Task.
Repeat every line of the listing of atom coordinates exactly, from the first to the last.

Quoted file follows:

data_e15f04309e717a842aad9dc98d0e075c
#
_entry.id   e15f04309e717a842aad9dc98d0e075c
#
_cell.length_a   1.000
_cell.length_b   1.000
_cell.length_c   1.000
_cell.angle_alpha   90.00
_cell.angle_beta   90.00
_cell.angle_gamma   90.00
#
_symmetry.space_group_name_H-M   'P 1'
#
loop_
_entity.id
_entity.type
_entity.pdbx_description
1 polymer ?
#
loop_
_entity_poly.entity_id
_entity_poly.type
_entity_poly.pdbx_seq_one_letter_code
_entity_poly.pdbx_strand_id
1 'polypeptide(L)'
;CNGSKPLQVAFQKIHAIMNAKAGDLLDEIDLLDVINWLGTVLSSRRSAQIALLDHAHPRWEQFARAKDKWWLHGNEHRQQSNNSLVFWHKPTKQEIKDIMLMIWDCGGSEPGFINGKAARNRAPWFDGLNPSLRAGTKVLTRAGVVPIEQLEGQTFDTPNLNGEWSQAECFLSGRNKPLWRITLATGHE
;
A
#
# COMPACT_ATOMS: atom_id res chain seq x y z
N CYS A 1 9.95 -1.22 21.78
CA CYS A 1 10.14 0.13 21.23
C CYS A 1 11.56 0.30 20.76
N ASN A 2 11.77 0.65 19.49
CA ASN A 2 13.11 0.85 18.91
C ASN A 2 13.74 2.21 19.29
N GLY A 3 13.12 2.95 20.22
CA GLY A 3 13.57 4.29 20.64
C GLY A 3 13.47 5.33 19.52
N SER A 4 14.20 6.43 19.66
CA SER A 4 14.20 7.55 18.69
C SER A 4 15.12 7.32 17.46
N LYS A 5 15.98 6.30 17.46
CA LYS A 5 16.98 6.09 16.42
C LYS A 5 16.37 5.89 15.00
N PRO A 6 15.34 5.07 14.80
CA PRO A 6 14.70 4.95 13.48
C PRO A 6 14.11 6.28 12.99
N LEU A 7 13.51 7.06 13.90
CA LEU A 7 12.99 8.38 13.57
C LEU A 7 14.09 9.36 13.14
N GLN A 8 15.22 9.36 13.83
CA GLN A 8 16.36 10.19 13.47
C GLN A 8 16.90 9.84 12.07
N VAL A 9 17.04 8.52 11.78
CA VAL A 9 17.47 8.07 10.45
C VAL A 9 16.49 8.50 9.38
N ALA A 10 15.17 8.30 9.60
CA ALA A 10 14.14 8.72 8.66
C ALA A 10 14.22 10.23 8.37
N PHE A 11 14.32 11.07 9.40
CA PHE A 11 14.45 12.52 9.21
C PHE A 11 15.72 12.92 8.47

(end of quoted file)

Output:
data_e15f04309e717a842aad9dc98d0e075c
#
_entry.id   e15f04309e717a842aad9dc98d0e075c
#
_cell.length_a   1.000
_cell.length_b   1.000
_cell.length_c   1.000
_cell.angle_alpha   90.00
_cell.angle_beta   90.00
_cell.angle_gamma   90.00
#
_symmetry.space_group_name_H-M   'P 1'
#
loop_
_entity.id
_entity.type
_entity.pdbx_description
1 polymer ?
#
loop_
_entity_poly.entity_id
_entity_poly.type
_entity_poly.pdbx_seq_one_letter_code
_entity_poly.pdbx_strand_id
1 'polypeptide(L)'
;CNGSKPLQVAFQKIHAIMNAKAGDLLDEIDLLDVINWLGTVLSSRRSAQIALLDHAHPRWEQFARAKDKWWLHGNEHRQQSNNSLVFWHKPTKQEIKDIMLMIWDCGGSEPGFINGKAARNRAPWFDGLNPSLRAGTKVLTRAGVVPIEQLEGQTFDTPNLNGEWSQAECFLSGRNKPLWRITLATGHE
;
A
#
# COMPACT_ATOMS: atom_id res chain seq x y z
N CYS A 1 9.95 -1.22 21.78
CA CYS A 1 10.14 0.13 21.23
C CYS A 1 11.56 0.30 20.76
N ASN A 2 11.77 0.65 19.49
CA ASN A 2 13.11 0.85 18.91
C ASN A 2 13.74 2.21 19.29
N GLY A 3 13.12 2.95 20.22
CA GLY A 3 13.57 4.29 20.64
C GLY A 3 13.47 5.33 19.52
N SER A 4 14.20 6.43 19.66
CA SER A 4 14.20 7.55 18.69
C SER A 4 15.12 7.32 17.46
N LYS A 5 15.98 6.30 17.46
CA LYS A 5 16.98 6.09 16.42
C LYS A 5 16.37 5.89 15.00
N PRO A 6 15.34 5.07 14.80
CA PRO A 6 14.70 4.95 13.48
C PRO A 6 14.11 6.28 12.99
N LEU A 7 13.51 7.06 13.90
CA LEU A 7 12.99 8.38 13.57
C LEU A 7 14.09 9.36 13.14
N GLN A 8 15.22 9.36 13.83
CA GLN A 8 16.36 10.19 13.47
C GLN A 8 16.90 9.84 12.07
N VAL A 9 17.04 8.52 11.78
CA VAL A 9 17.47 8.07 10.45
C VAL A 9 16.49 8.50 9.38
N ALA A 10 15.17 8.30 9.60
CA ALA A 10 14.14 8.72 8.66
C ALA A 10 14.22 10.23 8.37
N PHE A 11 14.32 11.07 9.40
CA PHE A 11 14.45 12.52 9.21
C PHE A 11 15.72 12.92 8.47